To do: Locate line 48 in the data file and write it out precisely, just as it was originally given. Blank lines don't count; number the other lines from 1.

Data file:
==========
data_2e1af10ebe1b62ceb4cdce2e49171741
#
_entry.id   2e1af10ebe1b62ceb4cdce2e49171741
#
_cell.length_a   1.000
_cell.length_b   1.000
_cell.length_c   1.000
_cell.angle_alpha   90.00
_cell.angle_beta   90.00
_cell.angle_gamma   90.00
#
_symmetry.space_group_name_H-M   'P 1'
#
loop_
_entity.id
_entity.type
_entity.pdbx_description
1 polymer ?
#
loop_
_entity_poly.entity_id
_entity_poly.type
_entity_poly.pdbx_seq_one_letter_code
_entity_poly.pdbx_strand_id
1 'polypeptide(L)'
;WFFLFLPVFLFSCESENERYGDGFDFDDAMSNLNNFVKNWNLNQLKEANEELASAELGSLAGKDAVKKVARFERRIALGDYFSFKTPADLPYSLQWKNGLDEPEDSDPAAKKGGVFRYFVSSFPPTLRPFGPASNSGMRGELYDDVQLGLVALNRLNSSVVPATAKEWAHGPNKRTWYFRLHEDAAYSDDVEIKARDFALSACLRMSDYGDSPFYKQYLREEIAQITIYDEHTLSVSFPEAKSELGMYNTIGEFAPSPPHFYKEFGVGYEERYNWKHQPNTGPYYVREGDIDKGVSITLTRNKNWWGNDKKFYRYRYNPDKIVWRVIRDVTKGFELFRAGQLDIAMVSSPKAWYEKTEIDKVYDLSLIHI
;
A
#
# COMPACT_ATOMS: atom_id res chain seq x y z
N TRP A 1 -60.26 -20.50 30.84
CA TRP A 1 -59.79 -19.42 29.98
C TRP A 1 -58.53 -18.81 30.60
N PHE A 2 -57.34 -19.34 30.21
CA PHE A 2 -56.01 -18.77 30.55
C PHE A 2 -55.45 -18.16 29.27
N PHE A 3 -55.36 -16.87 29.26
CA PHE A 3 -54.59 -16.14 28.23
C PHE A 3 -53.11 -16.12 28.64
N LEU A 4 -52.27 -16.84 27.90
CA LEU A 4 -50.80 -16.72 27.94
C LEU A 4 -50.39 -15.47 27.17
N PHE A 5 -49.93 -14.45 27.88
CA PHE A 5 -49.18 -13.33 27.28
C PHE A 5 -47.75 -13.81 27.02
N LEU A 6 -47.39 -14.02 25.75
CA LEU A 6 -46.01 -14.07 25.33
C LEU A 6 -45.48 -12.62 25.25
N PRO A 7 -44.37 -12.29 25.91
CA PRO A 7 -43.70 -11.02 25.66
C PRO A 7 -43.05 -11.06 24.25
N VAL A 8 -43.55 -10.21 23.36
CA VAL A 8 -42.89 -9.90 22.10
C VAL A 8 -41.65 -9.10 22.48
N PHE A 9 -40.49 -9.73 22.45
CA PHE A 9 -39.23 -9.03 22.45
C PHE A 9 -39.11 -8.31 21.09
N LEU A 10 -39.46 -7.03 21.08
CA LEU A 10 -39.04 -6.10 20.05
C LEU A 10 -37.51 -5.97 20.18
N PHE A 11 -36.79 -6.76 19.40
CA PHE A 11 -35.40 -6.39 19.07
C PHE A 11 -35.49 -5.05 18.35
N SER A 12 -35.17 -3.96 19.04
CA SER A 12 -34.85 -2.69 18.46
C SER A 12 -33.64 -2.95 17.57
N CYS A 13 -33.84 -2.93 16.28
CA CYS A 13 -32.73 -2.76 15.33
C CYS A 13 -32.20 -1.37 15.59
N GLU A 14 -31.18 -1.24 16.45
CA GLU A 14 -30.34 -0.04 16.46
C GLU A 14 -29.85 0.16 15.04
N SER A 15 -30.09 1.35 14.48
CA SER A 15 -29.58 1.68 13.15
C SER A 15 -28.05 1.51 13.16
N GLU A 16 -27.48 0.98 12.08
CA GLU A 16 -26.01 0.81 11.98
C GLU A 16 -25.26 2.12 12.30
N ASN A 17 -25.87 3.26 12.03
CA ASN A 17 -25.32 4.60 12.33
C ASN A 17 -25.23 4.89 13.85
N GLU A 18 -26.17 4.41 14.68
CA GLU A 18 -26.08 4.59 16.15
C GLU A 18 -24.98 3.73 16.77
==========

C LEU A 6 -45.48 -12.62 25.25